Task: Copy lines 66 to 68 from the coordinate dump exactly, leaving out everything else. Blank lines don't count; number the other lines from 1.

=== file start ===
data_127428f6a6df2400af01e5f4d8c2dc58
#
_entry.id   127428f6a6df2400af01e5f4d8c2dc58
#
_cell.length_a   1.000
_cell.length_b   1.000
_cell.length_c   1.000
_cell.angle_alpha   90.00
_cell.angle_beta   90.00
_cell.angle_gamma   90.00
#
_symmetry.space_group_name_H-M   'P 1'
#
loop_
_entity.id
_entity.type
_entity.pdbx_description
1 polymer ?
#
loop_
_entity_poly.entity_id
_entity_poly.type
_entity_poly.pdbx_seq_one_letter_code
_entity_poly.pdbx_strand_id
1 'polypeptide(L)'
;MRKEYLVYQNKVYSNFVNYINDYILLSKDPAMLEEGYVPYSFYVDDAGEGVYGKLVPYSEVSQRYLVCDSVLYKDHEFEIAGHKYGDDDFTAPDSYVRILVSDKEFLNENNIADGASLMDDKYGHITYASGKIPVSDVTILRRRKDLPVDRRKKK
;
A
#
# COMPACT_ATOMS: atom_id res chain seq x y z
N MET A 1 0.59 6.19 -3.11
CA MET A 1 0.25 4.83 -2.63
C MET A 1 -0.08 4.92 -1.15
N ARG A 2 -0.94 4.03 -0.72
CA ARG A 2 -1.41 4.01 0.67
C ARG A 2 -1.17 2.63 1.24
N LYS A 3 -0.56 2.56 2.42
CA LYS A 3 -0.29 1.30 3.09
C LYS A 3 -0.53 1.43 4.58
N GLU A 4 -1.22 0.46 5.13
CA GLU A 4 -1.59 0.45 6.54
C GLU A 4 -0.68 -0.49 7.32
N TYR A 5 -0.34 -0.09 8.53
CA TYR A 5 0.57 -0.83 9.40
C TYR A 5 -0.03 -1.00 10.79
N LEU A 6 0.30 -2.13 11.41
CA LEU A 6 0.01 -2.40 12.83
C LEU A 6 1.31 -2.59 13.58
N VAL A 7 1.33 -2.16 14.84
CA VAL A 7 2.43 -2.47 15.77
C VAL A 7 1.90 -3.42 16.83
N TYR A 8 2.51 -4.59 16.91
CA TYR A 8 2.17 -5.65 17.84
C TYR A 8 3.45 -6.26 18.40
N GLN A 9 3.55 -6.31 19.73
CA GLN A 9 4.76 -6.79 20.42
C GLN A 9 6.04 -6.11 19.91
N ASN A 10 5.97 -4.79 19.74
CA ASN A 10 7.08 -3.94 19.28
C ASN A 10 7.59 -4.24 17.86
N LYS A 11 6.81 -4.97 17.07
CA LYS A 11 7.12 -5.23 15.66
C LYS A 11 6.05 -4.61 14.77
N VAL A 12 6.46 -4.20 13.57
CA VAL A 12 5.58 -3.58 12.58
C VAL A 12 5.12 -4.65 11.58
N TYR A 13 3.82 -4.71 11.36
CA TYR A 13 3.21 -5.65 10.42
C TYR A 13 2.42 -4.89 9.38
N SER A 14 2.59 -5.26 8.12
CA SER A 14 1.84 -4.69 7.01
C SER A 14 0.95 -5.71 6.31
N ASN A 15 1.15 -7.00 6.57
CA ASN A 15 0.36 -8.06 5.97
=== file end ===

C VAL A 12 5.12 -4.65 11.58
N TYR A 13 3.82 -4.71 11.36
CA TYR A 13 3.21 -5.65 10.42